PAUL HOLMES: Media companies have an obligation to be transparent, with or without Sarbanes-Oxley

Those PR firms owned by giant advertising holding companies and eager to buy themselves back - by my count, that's almost one-third of them - received some extra motivation a couple weeks ago when their parents announced that due to the Sarbanes-Oxley Act, they would no longer be able to provide revenue information to the various public relations industry rankings.

Those PR firms owned by giant advertising holding companies and eager to buy themselves back - by my count, that's almost one-third of them - received some extra motivation a couple weeks ago when their parents announced that due to the Sarbanes-Oxley Act, they would no longer be able to provide revenue information to the various public relations industry rankings.

Sarbanes-Oxley, you will recall, is the legislation passed in the wake of the Enron and other scandals in the hope of encouraging greater transparency on the part of public companies. That it is now being used by the communications holding companies as an excuse for becoming more opaque was described to me by one top-10 public relations agency chief as an example of the "law of unintended consequences." In reality, it looks more like someone in these organizations said, "Try to regulate us, will you? Well, we'll be as ornery as possible while sticking to the absolute letter of the law." (In a delicious bit of irony, an anonymous WPP lawyer - is there any other kind? - claimed that releasing these numbers would be "in violation of the spirit of the law," thus demonstrating an understanding of the spirit of this law 180 degrees removed from reality.) The issue for holding companies is that Sarbanes-Oxley discourages releasing any data that does not apply GAAP rules. The major rankings have offered to change their criteria to receive GAAP information, but the holding companies do not themselves use GAAP when breaking out PR revenues internally, so they would therefore have to do at lot of work to come into compliance. But this is historical, not forward-looking information we're talking about. And any published ranking could be accompanied by an explanation of the method used to count revenues, and an explanation that the information is being released under the auspices of the ranking organization, not the participating firms. The PR firms in question can't be happy. They can no longer claim to be the largest, second-largest, third-largest, etc., firm in the world in their press releases - or rather, they can claim it, but how would we reporters know if they were right? Clients who send their RFPs to the top-10 PR firms will be calling PR21 and Rogers & Associates rather than Ketchum and GCI. And both this magazine and my newsletter name Agencies of the Year: It's hard to see how we could consider a firm if we didn't know whether it grew or declined. Ultimately, we agree with the PRSA (there are five words I never thought I'd write) when it says, "Media companies should be among the most open in terms of reporting the details on revenues."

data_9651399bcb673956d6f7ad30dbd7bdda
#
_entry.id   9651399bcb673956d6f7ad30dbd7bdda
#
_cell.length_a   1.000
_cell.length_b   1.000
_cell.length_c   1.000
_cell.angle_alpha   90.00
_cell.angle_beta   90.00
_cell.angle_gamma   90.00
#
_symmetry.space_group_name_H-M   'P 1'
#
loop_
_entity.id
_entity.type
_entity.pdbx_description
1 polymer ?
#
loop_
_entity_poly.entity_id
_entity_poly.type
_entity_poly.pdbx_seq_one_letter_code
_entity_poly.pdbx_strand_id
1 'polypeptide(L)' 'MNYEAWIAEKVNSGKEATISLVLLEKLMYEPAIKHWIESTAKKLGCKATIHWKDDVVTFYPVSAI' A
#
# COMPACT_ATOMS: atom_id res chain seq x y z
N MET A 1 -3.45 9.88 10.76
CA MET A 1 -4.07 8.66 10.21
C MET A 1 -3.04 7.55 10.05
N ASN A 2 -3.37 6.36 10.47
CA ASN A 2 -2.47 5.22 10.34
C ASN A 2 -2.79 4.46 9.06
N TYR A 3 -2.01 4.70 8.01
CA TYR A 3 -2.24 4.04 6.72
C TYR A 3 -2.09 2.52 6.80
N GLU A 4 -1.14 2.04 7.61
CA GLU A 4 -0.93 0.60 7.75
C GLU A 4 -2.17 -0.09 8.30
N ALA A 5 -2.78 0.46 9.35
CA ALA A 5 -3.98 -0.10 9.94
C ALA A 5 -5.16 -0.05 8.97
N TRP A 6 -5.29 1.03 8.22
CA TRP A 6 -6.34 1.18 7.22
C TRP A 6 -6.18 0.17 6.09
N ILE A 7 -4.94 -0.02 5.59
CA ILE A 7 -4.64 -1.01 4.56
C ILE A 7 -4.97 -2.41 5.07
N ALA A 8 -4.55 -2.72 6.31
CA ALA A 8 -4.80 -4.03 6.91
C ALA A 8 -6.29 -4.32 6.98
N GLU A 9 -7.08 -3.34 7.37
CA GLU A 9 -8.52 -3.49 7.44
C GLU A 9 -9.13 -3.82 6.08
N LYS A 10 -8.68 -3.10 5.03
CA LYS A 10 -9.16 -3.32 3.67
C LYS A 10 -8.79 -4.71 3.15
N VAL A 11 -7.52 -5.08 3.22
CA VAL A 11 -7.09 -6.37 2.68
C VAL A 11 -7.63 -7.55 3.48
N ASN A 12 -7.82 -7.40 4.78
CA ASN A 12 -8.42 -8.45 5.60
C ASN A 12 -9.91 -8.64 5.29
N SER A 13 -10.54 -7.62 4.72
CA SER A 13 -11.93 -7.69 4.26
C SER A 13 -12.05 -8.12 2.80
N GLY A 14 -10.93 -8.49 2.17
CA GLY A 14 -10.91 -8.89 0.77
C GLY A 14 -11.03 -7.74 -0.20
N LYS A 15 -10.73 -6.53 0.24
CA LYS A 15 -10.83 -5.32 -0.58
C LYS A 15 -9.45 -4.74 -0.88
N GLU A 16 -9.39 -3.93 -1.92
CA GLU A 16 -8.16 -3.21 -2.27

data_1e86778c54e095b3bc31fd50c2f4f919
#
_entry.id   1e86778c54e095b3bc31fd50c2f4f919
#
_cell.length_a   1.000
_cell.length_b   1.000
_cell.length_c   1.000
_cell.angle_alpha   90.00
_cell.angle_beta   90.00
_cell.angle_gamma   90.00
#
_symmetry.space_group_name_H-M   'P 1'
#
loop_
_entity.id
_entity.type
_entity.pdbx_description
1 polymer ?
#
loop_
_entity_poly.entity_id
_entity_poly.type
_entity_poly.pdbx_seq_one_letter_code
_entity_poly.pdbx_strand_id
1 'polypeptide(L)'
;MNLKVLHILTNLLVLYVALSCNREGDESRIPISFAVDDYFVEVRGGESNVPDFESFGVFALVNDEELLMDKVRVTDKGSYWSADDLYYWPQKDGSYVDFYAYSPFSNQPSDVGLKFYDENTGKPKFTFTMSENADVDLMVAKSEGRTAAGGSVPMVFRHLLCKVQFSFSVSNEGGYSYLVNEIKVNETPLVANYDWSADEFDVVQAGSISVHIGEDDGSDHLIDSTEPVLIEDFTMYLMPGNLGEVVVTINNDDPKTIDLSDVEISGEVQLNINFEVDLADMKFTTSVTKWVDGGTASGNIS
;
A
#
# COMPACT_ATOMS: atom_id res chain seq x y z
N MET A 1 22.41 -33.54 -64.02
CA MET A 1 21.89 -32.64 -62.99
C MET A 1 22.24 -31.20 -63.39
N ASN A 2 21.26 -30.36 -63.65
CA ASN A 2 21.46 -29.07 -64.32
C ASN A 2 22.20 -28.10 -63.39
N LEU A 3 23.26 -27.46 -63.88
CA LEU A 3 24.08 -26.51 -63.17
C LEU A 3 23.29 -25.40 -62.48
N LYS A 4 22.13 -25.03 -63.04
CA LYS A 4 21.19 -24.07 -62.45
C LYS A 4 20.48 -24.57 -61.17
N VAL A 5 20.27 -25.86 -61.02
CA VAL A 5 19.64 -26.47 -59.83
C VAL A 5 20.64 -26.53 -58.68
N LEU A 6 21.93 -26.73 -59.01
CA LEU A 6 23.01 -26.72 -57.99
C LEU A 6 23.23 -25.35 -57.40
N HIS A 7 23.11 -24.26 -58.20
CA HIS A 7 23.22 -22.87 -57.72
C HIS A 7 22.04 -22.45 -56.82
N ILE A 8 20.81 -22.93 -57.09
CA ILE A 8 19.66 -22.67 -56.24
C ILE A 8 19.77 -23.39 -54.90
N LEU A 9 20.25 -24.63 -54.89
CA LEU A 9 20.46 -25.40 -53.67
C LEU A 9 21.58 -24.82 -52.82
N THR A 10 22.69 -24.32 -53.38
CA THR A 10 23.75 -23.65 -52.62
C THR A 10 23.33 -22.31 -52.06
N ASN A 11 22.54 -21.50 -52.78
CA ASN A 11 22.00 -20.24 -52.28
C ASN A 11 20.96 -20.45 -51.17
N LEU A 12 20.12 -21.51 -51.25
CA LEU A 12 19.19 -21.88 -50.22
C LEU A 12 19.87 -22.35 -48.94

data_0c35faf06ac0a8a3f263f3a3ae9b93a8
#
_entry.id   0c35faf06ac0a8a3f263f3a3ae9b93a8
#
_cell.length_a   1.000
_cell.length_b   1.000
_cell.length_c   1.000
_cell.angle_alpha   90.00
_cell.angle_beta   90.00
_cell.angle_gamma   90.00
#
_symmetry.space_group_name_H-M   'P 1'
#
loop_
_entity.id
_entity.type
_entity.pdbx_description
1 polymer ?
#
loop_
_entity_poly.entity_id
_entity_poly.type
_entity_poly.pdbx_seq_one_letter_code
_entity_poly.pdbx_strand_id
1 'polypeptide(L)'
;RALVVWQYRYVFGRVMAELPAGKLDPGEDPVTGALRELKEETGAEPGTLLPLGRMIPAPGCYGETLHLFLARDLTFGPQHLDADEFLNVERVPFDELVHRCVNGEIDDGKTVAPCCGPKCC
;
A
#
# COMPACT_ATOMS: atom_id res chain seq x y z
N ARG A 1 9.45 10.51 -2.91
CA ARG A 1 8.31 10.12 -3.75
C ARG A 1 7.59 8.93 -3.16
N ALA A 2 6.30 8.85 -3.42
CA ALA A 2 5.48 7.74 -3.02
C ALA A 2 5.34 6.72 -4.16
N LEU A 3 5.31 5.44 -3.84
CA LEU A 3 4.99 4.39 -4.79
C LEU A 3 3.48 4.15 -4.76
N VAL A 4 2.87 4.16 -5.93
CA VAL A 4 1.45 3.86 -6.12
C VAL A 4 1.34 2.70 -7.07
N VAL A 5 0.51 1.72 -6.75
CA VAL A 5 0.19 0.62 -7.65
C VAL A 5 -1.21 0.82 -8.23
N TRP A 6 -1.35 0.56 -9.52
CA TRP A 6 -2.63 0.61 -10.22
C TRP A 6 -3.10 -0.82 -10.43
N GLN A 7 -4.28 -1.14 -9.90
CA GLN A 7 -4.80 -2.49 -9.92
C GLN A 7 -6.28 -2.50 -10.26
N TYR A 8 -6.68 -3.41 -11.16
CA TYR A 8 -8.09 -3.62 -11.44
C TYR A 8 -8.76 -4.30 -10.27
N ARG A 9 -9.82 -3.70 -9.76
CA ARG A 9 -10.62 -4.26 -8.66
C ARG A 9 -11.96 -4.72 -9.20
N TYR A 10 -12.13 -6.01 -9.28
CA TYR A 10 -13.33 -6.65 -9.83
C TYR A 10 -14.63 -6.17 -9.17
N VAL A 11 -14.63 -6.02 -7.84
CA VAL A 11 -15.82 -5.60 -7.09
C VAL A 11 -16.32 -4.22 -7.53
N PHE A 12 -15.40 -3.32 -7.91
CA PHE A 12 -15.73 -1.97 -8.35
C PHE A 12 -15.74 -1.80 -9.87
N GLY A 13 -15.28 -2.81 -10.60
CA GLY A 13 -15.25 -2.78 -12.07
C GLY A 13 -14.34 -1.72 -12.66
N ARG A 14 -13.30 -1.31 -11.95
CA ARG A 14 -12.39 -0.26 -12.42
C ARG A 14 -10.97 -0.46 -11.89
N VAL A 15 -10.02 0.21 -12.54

• Paul Holmes has spent the past 16 years writing about the PR business for publications including PRWeek, Inside PR, and Reputation Management. He is currently president of The Holmes Group and editor of www.holmesreport.com.

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